Twitch gambling recently showed up in the spotlight after several high-profile streamers, including multiplayer game streamer Pokimane, realized they fell victim to a gambling scam. Now, as popular personalities on the platform threaten to boycott during some of Twitch’s busiest times, the company is speaking out with an update on its policies.
“We’ll be making a policy update on October 18 to prohibit streaming of gambling sites that include slots, roulettes, or dice games that aren’t licensed in the US or other jurisdictions that provide sufficient consumer protection,” Twitch said in the statement on Twitter. “We will continue to allow websites that focus on sports betting, fantasy sports, and poker.”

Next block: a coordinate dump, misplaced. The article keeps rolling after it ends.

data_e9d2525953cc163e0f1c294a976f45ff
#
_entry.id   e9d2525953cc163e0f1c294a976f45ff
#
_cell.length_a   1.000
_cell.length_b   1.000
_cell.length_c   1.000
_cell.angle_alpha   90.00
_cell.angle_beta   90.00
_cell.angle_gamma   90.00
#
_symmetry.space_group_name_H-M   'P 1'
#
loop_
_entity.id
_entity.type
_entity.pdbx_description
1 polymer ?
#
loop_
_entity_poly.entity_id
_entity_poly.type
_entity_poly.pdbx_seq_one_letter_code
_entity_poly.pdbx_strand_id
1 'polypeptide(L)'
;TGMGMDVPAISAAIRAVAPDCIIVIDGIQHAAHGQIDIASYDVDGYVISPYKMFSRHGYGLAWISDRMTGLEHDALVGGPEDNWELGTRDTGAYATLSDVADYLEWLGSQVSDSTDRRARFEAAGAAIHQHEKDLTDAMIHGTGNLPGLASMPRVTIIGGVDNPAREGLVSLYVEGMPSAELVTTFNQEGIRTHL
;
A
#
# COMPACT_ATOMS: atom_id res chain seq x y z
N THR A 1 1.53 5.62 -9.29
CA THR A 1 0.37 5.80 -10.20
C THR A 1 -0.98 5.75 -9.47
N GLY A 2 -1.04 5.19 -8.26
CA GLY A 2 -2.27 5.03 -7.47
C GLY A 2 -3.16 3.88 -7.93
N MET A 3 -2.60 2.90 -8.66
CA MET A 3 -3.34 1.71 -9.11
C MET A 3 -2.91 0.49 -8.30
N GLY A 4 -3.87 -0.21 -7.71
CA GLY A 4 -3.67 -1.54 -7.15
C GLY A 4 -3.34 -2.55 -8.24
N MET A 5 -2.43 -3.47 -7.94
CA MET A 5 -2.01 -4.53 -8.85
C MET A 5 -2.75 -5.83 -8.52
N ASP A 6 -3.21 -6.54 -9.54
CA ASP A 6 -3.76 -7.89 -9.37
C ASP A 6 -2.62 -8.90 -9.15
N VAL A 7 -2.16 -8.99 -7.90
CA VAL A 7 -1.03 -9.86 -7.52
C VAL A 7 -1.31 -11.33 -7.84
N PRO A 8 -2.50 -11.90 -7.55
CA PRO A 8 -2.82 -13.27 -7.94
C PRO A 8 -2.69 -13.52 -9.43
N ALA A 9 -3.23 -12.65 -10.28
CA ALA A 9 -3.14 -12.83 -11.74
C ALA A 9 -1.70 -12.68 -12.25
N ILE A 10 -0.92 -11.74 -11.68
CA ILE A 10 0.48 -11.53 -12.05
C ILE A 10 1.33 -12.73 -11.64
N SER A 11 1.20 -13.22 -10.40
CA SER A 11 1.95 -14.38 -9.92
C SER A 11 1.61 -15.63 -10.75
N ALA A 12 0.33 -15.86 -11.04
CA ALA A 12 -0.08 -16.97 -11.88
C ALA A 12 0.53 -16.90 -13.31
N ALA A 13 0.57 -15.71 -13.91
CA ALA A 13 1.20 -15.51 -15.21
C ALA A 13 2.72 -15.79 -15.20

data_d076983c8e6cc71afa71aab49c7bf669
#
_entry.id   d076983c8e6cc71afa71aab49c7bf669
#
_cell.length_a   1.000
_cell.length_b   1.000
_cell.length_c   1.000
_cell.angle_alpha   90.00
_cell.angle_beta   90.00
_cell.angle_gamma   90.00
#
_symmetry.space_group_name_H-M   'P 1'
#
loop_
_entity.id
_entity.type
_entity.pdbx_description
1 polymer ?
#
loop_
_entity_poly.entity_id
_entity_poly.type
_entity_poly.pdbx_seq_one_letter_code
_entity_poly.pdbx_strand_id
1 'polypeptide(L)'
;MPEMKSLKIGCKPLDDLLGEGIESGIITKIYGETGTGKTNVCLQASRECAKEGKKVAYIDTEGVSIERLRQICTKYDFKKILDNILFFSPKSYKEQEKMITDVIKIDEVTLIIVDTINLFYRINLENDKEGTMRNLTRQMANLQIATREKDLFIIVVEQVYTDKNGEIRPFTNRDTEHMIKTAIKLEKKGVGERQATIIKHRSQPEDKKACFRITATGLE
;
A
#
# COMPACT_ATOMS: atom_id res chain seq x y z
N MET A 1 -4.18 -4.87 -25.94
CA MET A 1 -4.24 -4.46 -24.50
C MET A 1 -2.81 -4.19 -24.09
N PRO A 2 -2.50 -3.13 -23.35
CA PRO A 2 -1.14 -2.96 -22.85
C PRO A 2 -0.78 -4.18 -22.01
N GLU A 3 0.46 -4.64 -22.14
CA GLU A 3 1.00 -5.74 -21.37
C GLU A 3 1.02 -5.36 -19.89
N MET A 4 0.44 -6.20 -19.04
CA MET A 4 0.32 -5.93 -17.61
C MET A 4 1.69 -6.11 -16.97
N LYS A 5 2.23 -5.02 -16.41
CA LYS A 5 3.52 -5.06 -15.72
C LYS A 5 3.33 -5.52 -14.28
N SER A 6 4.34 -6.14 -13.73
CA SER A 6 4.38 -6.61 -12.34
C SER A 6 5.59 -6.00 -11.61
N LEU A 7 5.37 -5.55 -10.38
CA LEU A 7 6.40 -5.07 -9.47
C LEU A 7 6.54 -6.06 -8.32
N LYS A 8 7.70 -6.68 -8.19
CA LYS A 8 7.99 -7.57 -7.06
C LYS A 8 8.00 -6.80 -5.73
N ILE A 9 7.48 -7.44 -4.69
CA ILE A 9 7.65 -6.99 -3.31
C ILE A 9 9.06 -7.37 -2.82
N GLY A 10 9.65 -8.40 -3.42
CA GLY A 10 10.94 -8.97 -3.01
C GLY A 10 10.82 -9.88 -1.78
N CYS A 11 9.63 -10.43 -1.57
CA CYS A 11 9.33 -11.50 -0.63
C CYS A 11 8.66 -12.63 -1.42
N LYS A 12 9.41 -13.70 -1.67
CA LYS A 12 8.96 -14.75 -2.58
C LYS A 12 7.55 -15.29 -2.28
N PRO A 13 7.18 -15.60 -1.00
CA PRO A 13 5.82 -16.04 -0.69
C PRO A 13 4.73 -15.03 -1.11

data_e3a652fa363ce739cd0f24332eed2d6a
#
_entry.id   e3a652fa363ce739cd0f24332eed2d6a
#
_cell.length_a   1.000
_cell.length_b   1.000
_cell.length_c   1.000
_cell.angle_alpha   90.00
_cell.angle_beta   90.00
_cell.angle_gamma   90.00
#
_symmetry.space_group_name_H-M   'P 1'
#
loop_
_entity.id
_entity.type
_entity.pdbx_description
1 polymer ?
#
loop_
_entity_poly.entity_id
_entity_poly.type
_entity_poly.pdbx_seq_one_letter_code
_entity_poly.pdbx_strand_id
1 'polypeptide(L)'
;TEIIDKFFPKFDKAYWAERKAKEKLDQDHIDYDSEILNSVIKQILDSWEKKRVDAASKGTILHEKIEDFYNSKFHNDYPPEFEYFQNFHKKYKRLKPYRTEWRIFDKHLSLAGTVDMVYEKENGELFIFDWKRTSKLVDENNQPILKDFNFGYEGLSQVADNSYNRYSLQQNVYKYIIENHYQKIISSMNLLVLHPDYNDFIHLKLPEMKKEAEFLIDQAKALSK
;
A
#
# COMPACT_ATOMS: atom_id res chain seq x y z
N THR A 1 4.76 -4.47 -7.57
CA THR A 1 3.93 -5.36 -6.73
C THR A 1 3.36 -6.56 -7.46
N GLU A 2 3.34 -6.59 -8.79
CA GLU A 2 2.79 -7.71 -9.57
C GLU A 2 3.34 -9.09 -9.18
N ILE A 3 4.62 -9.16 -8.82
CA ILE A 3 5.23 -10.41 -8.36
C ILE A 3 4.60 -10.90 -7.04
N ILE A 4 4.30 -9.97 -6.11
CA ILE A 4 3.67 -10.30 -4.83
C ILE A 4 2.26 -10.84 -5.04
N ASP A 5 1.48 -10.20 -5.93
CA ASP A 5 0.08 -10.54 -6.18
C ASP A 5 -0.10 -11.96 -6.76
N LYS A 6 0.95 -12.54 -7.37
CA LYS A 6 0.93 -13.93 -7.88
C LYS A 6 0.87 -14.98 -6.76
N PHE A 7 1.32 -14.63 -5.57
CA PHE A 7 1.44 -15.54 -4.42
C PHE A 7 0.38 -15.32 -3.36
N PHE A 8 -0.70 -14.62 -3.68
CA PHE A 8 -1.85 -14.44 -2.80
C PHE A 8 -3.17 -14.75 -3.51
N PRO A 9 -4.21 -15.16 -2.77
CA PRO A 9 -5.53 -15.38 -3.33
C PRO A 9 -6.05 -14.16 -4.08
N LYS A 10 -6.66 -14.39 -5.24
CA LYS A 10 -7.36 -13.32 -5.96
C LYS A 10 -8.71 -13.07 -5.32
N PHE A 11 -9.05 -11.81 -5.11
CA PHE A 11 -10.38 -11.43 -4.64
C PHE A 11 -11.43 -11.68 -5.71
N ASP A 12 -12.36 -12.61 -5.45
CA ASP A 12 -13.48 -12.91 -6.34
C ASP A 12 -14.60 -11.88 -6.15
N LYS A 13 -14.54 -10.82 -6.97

Twitch also said they would share more information about the update closer to October 18.
Fellow streamer Sliker admitted to accepting money from fans and fellow streamers under false pretenses. Sliker told fans he needed money to pay his bills after his bank locked his account. In reality, the streamer used the $200,000 he obtained to fuel his Counterstrike: Global Offensive gambling habits.
Players use high-value skins as chips and place bets on the outcome of CS:GO matches, and Sliker said he moved on to using real money as well.
The coterie of streamers threatening to boycott cited Twitch’s lax stance on gambling streams, though it’s worth noting that Sliker’s behavior was private and had nothing to do with gambling streams anyways.
Reactions were about as varied as you might expect. Some cried out that gambling was less problematic than hot tub streams. Others noted the speed with which Twitch reacted to gambling problems while complaints over racist and hate-filled streams take significantly longer to address, if they get addressed at all.
The common reaction, though, was that Twitch’s move, while small and hardly comprehensive, is at least a step in the right direction.